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The Culture of Defeat: On National Trauma, Mourning, and Recovery
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The Culture of Defeat: On National Trauma, Mourning, and Recovery

3.96 of 5 stars 3.96  ·  rating details  ·  54 ratings  ·  9 reviews
Focusing on three seminal cases of military defeat--the South after the Civil War, France in the wake of the Franco-Prussian War, and Germany following World War I--Wolfgang Schivelbusch reveals the complex psychological and cultural responses of vanquished nations to the experience of loss on the battlefield. Drawing on reactions from every level of society, Schivelbusch ...more
Paperback, 416 pages
Published April 1st 2004 by Picador (first published 2001)
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Shaherzad ahmadi
This comparative study of the American Civil War, the Franco-Prussian War, and the Weimar Republic following World War I attempts to explain the psychic effects of total defeat. The chapter detailing the trauma of the American South represents the most dynamic and coherent theoretical contribution of the book. He describes the evolution of the South’s attitude toward slavery as a necessary institution to protect white America from the slavery of capitalism to a shameful practice whose foundation ...more
Pretty good... I just wrote a review of this for class that I'll post on here as soon as the term's over and I can't be told I'm plagiarizing myself.
Country xyz "lost the battle for the true interpretation of defeat - and, conseuently, for political power" This is the author's thesis. He covers the American Civil War, one of the French revolutions and Germany after WWI. He scours old written sources for the slogans of the poets and politicians of the time. The P&P probably fly lots of mottos and bon mots but only a few catch on. It is not clear how their power at the time can be measured. This is very different from the great men/wars/da ...more
Tim Williams
Fascinating discussion of a global "era of total war" (1861-1945), which developed a unique culture for vanquished nations. While I'm not crazy about the over reliance on Walter Scott to explain southern culture, the author is smart to connect the South to global patterns of defeat.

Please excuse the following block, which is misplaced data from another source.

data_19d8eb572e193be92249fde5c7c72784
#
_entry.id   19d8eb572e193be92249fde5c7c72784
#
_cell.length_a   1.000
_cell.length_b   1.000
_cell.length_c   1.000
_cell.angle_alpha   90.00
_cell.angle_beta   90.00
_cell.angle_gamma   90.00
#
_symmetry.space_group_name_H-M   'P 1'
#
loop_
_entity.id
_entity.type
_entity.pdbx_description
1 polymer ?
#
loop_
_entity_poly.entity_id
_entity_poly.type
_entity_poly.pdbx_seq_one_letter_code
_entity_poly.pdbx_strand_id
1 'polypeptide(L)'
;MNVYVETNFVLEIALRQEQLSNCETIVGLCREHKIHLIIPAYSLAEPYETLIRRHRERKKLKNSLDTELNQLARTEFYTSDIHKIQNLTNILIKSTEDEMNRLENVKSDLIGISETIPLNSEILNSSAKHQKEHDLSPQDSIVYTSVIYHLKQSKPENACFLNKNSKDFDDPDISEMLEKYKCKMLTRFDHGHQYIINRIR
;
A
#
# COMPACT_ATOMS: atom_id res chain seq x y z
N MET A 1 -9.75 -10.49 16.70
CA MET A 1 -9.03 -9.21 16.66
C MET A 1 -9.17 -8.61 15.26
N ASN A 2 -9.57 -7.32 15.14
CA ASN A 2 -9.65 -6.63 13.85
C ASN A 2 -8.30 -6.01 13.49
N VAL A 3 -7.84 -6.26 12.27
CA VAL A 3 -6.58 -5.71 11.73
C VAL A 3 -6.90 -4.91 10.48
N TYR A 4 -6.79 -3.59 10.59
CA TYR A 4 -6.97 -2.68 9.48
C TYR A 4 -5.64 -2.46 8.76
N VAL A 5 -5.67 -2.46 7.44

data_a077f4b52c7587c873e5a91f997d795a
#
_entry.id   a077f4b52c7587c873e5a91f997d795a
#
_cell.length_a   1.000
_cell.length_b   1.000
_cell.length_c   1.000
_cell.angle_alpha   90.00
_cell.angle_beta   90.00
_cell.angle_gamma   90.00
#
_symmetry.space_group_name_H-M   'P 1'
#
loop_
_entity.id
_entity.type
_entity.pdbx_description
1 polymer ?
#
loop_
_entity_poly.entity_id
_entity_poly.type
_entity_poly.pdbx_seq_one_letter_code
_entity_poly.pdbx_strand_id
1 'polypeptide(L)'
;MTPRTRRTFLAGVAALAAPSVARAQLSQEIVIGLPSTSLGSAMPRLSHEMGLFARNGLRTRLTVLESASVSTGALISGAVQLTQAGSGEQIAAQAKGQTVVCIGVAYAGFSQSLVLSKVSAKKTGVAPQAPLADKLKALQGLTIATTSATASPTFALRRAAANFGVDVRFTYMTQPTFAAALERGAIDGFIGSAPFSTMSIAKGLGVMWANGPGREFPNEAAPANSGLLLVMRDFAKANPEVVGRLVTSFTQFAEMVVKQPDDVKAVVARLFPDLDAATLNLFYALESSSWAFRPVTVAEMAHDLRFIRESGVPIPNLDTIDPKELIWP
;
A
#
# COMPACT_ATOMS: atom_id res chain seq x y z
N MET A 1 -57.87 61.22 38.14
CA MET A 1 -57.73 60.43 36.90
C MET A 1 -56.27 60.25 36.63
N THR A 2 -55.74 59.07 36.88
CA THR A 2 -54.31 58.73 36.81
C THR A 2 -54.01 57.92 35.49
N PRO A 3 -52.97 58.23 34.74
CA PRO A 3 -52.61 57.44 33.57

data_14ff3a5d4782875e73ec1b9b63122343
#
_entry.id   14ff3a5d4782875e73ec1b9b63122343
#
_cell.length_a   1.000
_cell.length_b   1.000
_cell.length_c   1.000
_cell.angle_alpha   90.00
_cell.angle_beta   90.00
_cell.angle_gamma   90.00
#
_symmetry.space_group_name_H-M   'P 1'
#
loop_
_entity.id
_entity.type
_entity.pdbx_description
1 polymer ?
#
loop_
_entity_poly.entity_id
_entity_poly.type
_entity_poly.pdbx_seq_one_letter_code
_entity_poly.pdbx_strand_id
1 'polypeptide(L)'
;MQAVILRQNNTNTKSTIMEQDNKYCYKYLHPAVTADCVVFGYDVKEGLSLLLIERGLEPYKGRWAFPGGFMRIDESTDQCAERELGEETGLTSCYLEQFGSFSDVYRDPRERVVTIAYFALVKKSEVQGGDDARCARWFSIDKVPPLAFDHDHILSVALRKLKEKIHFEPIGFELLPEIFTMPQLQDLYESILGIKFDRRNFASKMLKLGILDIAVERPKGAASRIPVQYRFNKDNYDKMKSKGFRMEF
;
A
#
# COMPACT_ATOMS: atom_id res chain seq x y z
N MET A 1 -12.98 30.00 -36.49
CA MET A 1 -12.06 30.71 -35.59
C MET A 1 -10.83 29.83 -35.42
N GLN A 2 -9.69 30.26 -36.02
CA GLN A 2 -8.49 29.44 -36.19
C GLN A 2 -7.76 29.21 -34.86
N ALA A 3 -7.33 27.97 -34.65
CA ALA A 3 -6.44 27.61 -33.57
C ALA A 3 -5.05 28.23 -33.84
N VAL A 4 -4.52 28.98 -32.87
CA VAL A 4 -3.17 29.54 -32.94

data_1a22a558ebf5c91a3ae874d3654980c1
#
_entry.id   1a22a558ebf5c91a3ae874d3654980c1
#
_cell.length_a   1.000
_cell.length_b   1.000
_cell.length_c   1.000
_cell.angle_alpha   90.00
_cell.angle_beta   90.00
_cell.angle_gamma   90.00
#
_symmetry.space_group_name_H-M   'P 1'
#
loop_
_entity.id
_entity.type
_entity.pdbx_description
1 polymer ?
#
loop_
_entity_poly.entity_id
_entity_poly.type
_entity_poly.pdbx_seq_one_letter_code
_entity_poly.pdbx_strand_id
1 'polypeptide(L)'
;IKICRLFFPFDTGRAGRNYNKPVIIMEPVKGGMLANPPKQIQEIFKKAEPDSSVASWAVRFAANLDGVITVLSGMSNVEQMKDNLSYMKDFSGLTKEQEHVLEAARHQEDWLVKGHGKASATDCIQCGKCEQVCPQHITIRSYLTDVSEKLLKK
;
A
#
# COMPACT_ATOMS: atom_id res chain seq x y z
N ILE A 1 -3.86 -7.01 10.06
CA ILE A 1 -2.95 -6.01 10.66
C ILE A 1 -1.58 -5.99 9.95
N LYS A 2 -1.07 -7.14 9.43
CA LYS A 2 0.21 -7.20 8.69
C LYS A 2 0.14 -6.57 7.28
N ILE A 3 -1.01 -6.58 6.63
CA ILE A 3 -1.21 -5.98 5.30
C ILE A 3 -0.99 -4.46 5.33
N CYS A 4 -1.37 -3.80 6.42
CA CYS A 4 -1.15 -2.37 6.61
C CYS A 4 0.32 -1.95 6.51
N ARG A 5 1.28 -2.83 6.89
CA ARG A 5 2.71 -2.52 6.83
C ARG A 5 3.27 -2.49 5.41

Jeffrey David
Jan 31, 2008 Jeffrey David rated it 5 of 5 stars
Recommends it for: people who like food.
Recommended to Jeffrey by: a fuckin' teacher
Shelves: books-i-ve-read
What do the Civil War, the Franco-Prussian War, and World War One in common? This book argues that the lessons of defeat changed the vanquished, as they grappled with the causes of their defeat. From Woodrow Wilson's childhood memories of the occupying Union Army in Richmond, to French admonishment of their school system, to German mimicing of American wartime propaganda, Schivelbusch has written a book that is thoroughly engaging, showing how soceities rise form the ashes of defeat only when th ...more
Christopher Carbone
Probably the most compelling book written about a largely misunderstood phenomenon: how the defeated peoples see themselves, and rarely is it defeated. From the Confederate States' "Lost Cause" mythology (which started in the 1850's), the French empire's "Revanche" ideal or the German Empire's "Stab in the Back", the book critically examines the mental impetus that causes defeated people to act as they act and to say what they say.

And its eminently applicable to the US in the post 9/11 world. A
Important book for understanding current situation. See, in particular, section about the Confederacy.
Supes quirks. I will never picture the same thing when I think of #DefeatCulture again.
I think I was the only one in my class who enjoyed this....
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